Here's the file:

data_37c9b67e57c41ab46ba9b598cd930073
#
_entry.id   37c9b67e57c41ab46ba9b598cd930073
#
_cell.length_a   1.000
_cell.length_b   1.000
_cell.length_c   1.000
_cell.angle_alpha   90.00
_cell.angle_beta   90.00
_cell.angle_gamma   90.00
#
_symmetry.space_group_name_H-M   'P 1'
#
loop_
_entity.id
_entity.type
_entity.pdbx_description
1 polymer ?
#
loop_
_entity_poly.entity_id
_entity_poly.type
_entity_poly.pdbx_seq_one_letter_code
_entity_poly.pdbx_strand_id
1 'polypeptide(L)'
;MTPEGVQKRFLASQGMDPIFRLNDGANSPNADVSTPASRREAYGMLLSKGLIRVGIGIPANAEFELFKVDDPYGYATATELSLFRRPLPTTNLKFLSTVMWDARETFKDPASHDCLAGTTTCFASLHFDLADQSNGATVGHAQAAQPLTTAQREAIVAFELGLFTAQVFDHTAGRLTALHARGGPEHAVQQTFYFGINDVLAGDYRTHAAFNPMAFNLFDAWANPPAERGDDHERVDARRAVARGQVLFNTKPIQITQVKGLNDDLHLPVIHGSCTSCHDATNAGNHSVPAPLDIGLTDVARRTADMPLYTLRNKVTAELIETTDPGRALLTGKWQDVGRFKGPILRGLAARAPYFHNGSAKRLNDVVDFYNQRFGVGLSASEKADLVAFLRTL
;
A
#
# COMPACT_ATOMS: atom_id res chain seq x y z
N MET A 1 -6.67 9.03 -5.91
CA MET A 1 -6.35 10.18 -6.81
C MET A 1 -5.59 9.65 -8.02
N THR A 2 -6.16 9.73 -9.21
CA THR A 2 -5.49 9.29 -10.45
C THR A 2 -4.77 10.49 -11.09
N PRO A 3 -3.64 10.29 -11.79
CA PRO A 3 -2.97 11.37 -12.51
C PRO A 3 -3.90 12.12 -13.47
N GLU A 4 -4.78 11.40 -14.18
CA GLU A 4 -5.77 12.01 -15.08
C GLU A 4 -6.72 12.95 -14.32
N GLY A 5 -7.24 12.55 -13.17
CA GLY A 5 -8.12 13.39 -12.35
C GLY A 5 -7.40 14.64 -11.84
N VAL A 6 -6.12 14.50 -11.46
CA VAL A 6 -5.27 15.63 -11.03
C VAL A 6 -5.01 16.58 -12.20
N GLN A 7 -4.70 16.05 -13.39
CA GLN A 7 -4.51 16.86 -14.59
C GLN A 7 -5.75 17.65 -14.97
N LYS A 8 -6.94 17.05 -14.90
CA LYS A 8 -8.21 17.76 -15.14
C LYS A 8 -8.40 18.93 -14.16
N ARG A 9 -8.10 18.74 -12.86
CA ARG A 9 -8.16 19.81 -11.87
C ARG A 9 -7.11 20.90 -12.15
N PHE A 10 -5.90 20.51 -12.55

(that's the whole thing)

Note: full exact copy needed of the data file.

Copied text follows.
data_37c9b67e57c41ab46ba9b598cd930073
#
_entry.id   37c9b67e57c41ab46ba9b598cd930073
#
_cell.length_a   1.000
_cell.length_b   1.000
_cell.length_c   1.000
_cell.angle_alpha   90.00
_cell.angle_beta   90.00
_cell.angle_gamma   90.00
#
_symmetry.space_group_name_H-M   'P 1'
#
loop_
_entity.id
_entity.type
_entity.pdbx_description
1 polymer ?
#
loop_
_entity_poly.entity_id
_entity_poly.type
_entity_poly.pdbx_seq_one_letter_code
_entity_poly.pdbx_strand_id
1 'polypeptide(L)'
;MTPEGVQKRFLASQGMDPIFRLNDGANSPNADVSTPASRREAYGMLLSKGLIRVGIGIPANAEFELFKVDDPYGYATATELSLFRRPLPTTNLKFLSTVMWDARETFKDPASHDCLAGTTTCFASLHFDLADQSNGATVGHAQAAQPLTTAQREAIVAFELGLFTAQVFDHTAGRLTALHARGGPEHAVQQTFYFGINDVLAGDYRTHAAFNPMAFNLFDAWANPPAERGDDHERVDARRAVARGQVLFNTKPIQITQVKGLNDDLHLPVIHGSCTSCHDATNAGNHSVPAPLDIGLTDVARRTADMPLYTLRNKVTAELIETTDPGRALLTGKWQDVGRFKGPILRGLAARAPYFHNGSAKRLNDVVDFYNQRFGVGLSASEKADLVAFLRTL
;
A
#
# COMPACT_ATOMS: atom_id res chain seq x y z
N MET A 1 -6.67 9.03 -5.91
CA MET A 1 -6.35 10.18 -6.81
C MET A 1 -5.59 9.65 -8.02
N THR A 2 -6.16 9.73 -9.21
CA THR A 2 -5.49 9.29 -10.45
C THR A 2 -4.77 10.49 -11.09
N PRO A 3 -3.64 10.29 -11.79
CA PRO A 3 -2.97 11.37 -12.51
C PRO A 3 -3.90 12.12 -13.47
N GLU A 4 -4.78 11.40 -14.18
CA GLU A 4 -5.77 12.01 -15.08
C GLU A 4 -6.72 12.95 -14.32
N GLY A 5 -7.24 12.55 -13.17
CA GLY A 5 -8.12 13.39 -12.35
C GLY A 5 -7.40 14.64 -11.84
N VAL A 6 -6.12 14.50 -11.46
CA VAL A 6 -5.27 15.63 -11.03
C VAL A 6 -5.01 16.58 -12.20
N GLN A 7 -4.70 16.05 -13.39
CA GLN A 7 -4.51 16.86 -14.59
C GLN A 7 -5.75 17.65 -14.97
N LYS A 8 -6.94 17.05 -14.90
CA LYS A 8 -8.21 17.76 -15.14
C LYS A 8 -8.40 18.93 -14.16
N ARG A 9 -8.10 18.74 -12.86
CA ARG A 9 -8.16 19.81 -11.87
C ARG A 9 -7.11 20.90 -12.15
N PHE A 10 -5.90 20.51 -12.55